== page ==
“Over the many years that I have been involved with this event, I have been especially impressed with the dedication of my PG&E colleagues and how they involve their children and neighbors. It teaches all of us respect for the parks and outdoors and instills a sense of good stewardship which is critical for the future of these resources,” said Tom Esser, a PG&E employee and volunteer who has participated for 15 years.

CSPF project sites across California:
Angel Island State Park (PG&E sponsored) – Marin County
Anza-Borrego Desert State Park – San Diego County
Asilomar State Beach – Monterey County
Auburn State Recreation Area – Placer County
Benicia State Recreation Area– Solano County
California Citrus State Historic Park – Riverside County
Candlestick Point State Recreation Area (PG&E sponsored) – San Francisco County
Carlsbad State Beach – San Diego County
Carmel River State Beach – Monterey County
Castle Rock State Park – Santa Clara County
China Camp State Park – Marin County
Coast Dairies State Park, Panther Beach – Santa Cruz County
Crystal Cove State Park – Orange County
Cuyamaca Rancho State Park – San Diego County
Doheny State Beach – Orange County
Folsom Lake State Recreation Area (PG&E sponsored) – Sacramento County
Grover Hot Springs State Park – Alpine County
Half Moon Bay State Beach (PG&E sponsored) – San Mateo County
Henry W. Coe State Park (PG&E sponsored) – Santa Clara County
Huntington State Beach – Orange County
Lake Perris State Recreation Area – Riverside County
Lighthouse Field State Beach – Santa Cruz County
Malibu Creek State Park – Los Angeles County
McConnell State Recreation Area – Merced County
Millerton Lake State Recreation Area (PG&E sponsored) – Fresno County
Montaña de Oro State Park (PG&E sponsored) – San Luis Obispo County
Mt. Diablo State Park (PG&E sponsored) – Contra Costa County
Natural Bridges State Beach – Santa Cruz County
Portola Redwoods State Park – San Mateo County
Rio de Los Angeles State Park – Los Angeles County
Rio del Mar State Beach – Santa Cruz County
San Clemente State Beach – Orange County
San Elijo State Beach – San Mateo Campground – San Diego County
San Pasqual Battlefield State Historic Park – San Diego County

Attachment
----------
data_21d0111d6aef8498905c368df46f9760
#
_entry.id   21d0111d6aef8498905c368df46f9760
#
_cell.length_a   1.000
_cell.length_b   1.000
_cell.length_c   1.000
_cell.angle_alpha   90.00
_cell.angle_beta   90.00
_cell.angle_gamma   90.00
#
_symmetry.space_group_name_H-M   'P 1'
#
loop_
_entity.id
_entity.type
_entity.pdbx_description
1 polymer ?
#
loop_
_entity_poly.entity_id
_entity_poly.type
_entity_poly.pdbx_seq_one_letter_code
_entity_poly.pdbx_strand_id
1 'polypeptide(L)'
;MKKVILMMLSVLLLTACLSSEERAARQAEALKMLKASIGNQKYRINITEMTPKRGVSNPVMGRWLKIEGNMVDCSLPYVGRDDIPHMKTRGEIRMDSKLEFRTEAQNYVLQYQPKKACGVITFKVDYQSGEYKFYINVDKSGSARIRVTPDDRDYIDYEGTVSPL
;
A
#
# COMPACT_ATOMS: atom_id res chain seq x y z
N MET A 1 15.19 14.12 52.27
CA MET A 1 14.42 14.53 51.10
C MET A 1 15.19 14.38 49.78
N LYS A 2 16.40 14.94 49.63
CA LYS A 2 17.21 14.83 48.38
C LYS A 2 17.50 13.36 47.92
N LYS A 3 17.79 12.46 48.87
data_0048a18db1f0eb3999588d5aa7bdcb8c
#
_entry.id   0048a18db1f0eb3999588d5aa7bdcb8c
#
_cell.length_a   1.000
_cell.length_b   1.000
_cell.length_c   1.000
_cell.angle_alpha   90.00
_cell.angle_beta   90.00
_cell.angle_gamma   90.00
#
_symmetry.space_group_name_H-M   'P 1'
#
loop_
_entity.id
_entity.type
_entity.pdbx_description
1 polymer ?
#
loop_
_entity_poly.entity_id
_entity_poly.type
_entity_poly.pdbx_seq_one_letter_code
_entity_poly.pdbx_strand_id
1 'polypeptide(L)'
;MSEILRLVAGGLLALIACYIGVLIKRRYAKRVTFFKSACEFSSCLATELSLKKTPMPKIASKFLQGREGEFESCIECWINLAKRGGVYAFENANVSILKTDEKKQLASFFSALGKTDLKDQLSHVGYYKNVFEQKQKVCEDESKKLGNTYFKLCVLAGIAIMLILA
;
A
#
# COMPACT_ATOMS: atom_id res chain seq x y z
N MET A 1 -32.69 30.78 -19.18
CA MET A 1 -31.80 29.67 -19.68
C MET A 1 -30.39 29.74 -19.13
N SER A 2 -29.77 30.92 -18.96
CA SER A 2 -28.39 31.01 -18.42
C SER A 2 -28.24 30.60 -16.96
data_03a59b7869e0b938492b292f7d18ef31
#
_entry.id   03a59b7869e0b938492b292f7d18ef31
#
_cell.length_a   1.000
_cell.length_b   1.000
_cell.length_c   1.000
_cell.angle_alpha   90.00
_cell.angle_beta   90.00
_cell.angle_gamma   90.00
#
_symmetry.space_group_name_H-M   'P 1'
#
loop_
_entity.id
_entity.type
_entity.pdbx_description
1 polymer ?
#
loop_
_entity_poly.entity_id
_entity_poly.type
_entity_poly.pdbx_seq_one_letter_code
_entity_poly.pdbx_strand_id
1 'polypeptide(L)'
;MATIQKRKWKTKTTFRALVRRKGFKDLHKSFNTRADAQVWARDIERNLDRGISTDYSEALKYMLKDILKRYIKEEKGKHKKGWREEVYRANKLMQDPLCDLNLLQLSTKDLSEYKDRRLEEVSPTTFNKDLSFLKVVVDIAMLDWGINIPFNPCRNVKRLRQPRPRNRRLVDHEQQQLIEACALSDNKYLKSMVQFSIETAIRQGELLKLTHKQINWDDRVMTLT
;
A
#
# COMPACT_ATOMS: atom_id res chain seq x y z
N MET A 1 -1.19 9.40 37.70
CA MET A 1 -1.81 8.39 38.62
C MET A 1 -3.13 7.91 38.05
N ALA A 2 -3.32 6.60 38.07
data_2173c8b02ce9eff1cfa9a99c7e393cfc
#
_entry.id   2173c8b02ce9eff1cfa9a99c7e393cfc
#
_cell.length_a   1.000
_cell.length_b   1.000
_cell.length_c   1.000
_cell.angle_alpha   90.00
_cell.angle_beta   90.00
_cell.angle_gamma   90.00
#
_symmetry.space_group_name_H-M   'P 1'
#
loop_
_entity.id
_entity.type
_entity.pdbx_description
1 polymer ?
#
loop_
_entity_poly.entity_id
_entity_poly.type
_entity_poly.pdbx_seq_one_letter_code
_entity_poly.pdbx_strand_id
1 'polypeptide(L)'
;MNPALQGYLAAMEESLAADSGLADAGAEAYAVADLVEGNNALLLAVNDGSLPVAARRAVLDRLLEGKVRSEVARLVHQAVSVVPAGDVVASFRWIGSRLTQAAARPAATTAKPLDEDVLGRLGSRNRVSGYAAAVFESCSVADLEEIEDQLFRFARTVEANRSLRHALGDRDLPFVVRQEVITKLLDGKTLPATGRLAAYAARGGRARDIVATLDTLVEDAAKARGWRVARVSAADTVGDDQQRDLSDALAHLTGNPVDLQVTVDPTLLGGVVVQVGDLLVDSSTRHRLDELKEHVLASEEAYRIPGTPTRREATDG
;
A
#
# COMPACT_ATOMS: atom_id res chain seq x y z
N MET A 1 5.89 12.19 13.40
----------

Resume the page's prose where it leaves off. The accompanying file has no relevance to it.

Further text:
Sinkyone Wilderness State Park– Mendocino County
Sonoma Coast State Beach (PG&E sponsored) – Sonoma County
Sugarloaf Ridge State Park – Sonoma County
Sunset State Beach Park, Palm Beach – Santa Cruz County
Torrey Pines State Natural Reserve and Beach – San Diego County
Trinidad State Beach – Humboldt County
Twin Lakes State Beach, Seabright Cove – Santa Cruz County

Since its inception in 1998, CSPF’s Earth Day Restoration & Cleanup program has resulted in 83,785 participants contributing more than 334,301 volunteer hours’ worth nearly $6.6 million in park maintenance and improvements. Additionally, nearly $5 million has been raised through the Earth Day program to benefit state parks and the millions of Californians who rely on them for recreation, education, and inspiration.
-more-

To volunteer on Earth Day, visit calparks.org/earthday or call 1-415-262-4400. Space is limited, so advance registration is required. Parking fees are waived for Earth Day volunteers.
In-kind sponsors include Subway Restaurants and Peet's Coffee.

Media sponsors for 2017 include: KTVU-TV Channel 2 and KICU-TV, the Breeze 98.1, Half Moon Bay Review, Marin Independent Journal, Edible Silicon Valley and World Journal in San Francisco Bay Area; Santa Cruz Sentinel; the Sonoma Media Group including Froggy 92.9 and KSRO in Sonoma; KSOF-AM, Soft Rock 98.9 and KALZ in Fresno; Chino Hills Champion, San Clemente Times, Dana Point Times, The Capistrano Dispatch in Orange County; KLOVE/Air1, KKDO 94.7, KHITS, Entercom Sacramento, Auburn Journal and Folsom Telegraph in Sacramento; KSTT-FM and KVEC in San Luis Obispo; Riverside Press Enterprise in Riverside; and North County Sun, KSON, Sunny 98.1 and FM 94.9 in San Diego.

About Pacific Gas and Electric Company
Pacific Gas and Electric Company, a subsidiary of PG&E Corporation (NYSE:PCG), is one of the largest combined natural gas and electric energy companies in the United States. Based in San Francisco, with more than 20,000 employees, the company delivers some of the nation’s cleanest energy to nearly 16 million people in Northern and Central California. For more information, visit www.pge.com and pge.com/news.

About California State Parks Foundation
The California State Parks Foundation is a member-supported nonprofit dedicated to protecting and improving our state parks and expanding access to their natural beauty, rich culture and history, and recreational and educational opportunities for all Californians, now and in the future. For more information about the California State Parks Foundation, visit calparks.org.